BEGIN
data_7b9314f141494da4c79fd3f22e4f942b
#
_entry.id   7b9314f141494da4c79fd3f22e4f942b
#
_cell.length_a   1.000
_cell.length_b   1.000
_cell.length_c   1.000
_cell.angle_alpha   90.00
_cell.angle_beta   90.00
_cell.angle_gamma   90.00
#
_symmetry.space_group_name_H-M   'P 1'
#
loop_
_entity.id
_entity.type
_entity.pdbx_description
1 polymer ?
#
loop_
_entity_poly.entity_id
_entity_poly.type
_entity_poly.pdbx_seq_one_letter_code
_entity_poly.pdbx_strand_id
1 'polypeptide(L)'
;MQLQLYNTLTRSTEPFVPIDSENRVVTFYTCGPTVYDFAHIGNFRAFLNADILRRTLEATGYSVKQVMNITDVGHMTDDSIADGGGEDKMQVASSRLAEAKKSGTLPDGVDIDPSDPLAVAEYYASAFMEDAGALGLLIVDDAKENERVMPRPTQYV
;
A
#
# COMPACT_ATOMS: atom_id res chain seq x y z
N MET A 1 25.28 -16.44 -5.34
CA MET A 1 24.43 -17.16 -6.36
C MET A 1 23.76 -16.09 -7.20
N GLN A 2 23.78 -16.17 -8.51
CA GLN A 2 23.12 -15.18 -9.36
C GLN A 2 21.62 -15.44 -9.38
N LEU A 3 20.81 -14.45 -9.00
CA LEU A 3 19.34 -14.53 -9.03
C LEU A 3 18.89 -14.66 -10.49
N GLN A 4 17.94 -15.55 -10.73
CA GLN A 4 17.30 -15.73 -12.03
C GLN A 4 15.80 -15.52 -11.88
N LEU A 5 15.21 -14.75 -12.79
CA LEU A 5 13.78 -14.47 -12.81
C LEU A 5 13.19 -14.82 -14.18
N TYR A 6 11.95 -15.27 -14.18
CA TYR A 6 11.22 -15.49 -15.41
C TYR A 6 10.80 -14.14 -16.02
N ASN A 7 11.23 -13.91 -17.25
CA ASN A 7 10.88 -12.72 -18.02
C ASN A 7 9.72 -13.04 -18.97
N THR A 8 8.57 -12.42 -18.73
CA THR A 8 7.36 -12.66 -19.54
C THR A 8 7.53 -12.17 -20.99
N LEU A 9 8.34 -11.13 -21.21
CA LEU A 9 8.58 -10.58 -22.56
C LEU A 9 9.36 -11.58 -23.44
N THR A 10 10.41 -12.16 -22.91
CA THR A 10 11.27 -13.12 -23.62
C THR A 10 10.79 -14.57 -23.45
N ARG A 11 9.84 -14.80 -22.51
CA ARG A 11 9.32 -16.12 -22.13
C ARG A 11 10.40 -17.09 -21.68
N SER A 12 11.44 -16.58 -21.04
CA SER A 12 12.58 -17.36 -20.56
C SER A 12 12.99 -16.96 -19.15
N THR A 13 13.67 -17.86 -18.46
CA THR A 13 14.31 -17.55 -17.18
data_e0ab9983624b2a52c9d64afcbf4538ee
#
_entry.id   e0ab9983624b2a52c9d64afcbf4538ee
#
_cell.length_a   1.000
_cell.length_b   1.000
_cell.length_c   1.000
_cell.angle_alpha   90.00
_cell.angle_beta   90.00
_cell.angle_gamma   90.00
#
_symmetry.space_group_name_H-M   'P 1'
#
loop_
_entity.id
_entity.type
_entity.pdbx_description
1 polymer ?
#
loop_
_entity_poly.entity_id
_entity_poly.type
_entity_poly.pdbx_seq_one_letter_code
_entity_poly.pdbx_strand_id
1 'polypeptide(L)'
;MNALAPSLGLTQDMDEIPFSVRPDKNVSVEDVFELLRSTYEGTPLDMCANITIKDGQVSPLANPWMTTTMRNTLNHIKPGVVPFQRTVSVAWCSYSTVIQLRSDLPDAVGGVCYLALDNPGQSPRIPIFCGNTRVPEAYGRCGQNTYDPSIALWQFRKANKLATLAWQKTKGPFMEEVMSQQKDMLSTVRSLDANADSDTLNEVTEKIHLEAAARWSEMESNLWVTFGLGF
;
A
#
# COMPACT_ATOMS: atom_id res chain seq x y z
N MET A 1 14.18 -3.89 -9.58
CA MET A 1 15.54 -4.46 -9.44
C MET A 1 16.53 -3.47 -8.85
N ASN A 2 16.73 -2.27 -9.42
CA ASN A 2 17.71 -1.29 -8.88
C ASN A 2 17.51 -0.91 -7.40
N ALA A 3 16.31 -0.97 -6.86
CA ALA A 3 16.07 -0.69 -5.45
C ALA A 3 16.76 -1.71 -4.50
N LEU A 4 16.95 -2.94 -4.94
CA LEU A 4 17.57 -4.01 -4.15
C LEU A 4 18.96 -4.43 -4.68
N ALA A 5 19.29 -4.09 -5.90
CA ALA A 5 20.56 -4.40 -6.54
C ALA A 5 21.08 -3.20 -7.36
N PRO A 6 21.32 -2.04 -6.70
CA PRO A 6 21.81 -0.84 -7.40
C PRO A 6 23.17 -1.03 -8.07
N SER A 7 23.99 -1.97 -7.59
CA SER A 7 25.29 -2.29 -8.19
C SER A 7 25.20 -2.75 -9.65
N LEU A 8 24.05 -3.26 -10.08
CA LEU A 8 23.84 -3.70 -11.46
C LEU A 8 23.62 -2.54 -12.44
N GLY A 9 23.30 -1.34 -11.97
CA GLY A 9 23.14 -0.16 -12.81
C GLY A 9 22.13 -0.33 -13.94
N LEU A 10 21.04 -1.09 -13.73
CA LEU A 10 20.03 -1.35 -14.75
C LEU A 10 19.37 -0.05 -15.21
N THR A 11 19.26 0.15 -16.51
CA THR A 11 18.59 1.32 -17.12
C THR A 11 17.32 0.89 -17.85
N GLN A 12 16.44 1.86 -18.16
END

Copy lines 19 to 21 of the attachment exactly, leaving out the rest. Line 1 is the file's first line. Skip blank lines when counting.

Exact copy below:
#
loop_
_entity_poly.entity_id